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Get more customization for your ASP dollar

If you're in the market for an ASP, you're probably concerned about customization and integration. How much can you expect for what you can afford to pay?


If your company is even casually considering outsourcing to an application service provider (ASP), you’ve probably thought about the customization issue. No one wants an "app on tap," but can you afford to pay for customization and integration with your in-house software?

If yours is a small or midsize operation, the answer probably would have been "No" in the past. But insiders say ASPs are offering more customization than ever before, and customers have an increasing number of options. Here’s what the experts said.

What is true customization?
When it comes to ASPs, customization can mean a variety of things. Because application integration requirements tend to vary significantly from customer to customer, there’s almost always some level of customization involved.

Although ASPs often tout customized applications, true customization happens only when actual changes to application code are required. While an out-of-the-box application requires configuration to a client’s needs, this is a meta-driven, non-programming task.

Frequent criticisms have been directed at the ASP model because, in general, it offers only an individually configured, vanilla solution. Analysts point out, however, that the more customization the provider offers, the lower its profit margin.

“The fine line ASPs have to walk is how much customization do you do in order to meet the requirements of the customer, and when do you do too much customization and your ASP one-to-many business model falls apart,” said Meredith Whalen, a research analyst with the Framingham, MA-based International Data Corporation (IDC). “When you start to do too much customization, you start to look like a traditional service firm that does application development and integration work.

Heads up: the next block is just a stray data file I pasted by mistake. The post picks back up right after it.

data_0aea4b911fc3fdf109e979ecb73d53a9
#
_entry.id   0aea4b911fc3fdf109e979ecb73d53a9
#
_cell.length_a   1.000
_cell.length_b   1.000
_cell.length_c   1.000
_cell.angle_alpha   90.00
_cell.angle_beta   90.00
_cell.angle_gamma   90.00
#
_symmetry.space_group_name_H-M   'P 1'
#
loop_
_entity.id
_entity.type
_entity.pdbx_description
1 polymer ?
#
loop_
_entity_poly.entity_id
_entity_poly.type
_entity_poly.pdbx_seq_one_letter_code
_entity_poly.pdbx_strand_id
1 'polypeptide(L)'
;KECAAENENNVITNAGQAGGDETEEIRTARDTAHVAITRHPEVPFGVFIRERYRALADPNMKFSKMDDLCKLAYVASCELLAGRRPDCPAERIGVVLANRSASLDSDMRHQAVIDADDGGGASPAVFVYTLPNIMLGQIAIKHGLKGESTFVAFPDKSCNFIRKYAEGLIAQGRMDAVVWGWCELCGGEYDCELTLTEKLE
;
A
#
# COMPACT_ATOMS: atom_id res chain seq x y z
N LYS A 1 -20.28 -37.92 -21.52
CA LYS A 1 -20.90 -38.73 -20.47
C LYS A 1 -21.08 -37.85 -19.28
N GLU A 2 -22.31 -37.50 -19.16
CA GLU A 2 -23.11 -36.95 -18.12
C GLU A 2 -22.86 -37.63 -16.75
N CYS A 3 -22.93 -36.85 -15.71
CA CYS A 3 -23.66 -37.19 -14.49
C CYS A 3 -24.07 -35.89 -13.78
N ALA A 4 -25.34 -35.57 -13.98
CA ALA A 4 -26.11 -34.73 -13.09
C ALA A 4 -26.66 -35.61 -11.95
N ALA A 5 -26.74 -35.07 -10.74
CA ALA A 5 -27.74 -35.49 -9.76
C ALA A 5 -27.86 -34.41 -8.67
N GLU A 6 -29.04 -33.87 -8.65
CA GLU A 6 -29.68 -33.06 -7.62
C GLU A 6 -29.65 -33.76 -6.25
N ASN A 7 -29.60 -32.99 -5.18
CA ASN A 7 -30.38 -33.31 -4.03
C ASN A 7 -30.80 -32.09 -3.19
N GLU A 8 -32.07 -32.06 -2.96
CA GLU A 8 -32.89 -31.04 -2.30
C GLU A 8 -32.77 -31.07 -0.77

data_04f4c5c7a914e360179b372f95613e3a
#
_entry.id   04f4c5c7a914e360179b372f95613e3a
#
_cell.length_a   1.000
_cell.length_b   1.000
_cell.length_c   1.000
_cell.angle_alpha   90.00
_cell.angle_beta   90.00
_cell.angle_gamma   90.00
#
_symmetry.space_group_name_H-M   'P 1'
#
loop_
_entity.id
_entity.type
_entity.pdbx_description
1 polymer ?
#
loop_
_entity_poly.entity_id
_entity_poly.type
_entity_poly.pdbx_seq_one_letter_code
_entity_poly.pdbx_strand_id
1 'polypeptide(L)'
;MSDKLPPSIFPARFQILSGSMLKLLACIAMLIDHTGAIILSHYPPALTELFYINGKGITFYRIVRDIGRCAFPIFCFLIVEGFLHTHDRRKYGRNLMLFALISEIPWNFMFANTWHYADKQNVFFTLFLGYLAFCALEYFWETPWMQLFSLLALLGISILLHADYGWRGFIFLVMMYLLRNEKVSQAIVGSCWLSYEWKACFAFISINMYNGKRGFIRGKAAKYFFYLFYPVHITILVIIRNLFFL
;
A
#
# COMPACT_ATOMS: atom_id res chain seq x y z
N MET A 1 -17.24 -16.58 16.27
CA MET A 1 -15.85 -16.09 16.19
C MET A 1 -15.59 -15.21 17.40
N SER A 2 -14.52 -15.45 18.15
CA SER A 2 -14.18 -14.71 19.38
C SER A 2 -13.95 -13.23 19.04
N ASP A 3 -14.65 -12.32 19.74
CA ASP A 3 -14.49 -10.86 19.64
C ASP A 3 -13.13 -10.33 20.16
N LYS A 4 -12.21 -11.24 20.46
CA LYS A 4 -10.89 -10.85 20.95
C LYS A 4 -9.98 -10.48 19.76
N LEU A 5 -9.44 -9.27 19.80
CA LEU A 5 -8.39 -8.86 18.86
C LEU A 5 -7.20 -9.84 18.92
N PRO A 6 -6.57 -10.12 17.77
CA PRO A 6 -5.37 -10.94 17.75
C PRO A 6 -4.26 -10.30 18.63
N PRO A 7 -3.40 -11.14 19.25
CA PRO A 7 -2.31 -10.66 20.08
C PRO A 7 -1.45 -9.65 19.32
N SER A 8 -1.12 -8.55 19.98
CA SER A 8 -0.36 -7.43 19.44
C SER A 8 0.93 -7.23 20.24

“The ASP is a different business model in that you’re trying to take a standard off-the-shelf package and say, ‘We’re going to do very little customization here because it will become cost prohibitive to the customer,’” Whalen continued. “I think it still remains an open answer where that line will be drawn. Is 5 percent, 10 percent customization okay? That’s where a lot of ASPs are experimenting right now.”

Along with customization, ASPs will have to provide integration in order to succeed with customers. Because most companies that contract with ASPs won’t outsource their entire suite of applications—at least not right away—it will take a higher level of service to ensure that the in-house apps work with those that are outsourced. Fortunately, it may get easier for ASPs to offer integration, as enterprise application integration technologies such as XML and Microsoft's BizTalk become more readily available.

You get what you pay for
Though it’s comforting for ASP customers to know they can get more for their money, they’ll definitely be spending more of it. Customization and integration are expensive—not because of the cost to build applications—but because of the long-term costs of maintaining the customized applications. ASPs provide a fixed contract, and all costs, including upgrades to customized apps, are built into that contract.